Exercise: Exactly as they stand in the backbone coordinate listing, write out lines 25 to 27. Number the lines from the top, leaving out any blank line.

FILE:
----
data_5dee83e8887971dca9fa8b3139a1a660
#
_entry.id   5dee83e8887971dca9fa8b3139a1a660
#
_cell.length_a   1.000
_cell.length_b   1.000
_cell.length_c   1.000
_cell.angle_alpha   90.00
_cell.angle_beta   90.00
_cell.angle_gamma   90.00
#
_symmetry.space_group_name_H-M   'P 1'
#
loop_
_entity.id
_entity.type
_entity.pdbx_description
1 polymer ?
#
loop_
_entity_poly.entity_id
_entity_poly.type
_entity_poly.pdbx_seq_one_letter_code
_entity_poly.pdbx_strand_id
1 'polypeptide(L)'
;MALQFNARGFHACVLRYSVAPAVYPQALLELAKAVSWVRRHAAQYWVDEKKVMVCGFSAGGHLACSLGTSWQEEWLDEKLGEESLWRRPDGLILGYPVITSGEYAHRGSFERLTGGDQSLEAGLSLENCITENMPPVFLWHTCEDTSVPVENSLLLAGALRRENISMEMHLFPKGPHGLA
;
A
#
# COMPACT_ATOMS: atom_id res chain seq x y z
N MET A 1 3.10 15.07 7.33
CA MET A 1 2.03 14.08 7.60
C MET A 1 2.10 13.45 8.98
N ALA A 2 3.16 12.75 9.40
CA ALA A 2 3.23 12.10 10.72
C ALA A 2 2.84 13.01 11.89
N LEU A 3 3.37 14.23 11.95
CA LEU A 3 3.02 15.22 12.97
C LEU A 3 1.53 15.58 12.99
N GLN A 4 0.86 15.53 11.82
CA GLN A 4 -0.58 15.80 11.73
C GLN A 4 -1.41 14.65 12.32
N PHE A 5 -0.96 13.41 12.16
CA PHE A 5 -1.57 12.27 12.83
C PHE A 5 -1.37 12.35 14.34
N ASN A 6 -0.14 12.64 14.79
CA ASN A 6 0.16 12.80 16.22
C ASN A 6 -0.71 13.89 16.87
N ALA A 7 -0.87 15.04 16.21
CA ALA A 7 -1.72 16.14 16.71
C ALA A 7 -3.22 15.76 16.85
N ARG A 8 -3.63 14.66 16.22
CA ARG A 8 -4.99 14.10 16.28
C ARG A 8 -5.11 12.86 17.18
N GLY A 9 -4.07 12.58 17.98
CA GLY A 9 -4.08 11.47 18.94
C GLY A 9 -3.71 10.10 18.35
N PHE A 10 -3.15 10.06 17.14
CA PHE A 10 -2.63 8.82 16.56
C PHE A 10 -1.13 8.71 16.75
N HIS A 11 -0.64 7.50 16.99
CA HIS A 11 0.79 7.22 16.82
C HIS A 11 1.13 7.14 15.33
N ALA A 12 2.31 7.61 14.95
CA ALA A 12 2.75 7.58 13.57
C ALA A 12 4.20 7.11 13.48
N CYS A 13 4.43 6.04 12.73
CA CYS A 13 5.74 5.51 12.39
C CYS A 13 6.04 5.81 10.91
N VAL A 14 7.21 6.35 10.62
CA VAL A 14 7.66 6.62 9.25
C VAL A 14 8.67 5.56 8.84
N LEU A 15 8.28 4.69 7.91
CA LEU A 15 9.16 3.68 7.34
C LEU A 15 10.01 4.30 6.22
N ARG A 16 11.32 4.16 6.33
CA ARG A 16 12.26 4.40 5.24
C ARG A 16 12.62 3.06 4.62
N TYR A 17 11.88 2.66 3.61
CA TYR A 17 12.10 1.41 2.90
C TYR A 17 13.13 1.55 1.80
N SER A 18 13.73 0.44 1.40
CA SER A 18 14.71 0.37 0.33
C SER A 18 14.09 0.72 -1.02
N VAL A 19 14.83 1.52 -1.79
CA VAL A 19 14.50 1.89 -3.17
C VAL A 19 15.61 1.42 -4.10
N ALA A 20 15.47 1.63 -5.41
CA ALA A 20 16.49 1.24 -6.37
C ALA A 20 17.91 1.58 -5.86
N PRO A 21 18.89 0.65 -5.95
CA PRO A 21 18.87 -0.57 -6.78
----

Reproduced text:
1 'polypeptide(L)'
;MALQFNARGFHACVLRYSVAPAVYPQALLELAKAVSWVRRHAAQYWVDEKKVMVCGFSAGGHLACSLGTSWQEEWLDEKLGEESLWRRPDGLILGYPVITSGEYAHRGSFERLTGGDQSLEAGLSLENCITENMPPVFLWHTCEDTSVPVENSLLLAGALRRENISMEMHLFPKGPHGLA
;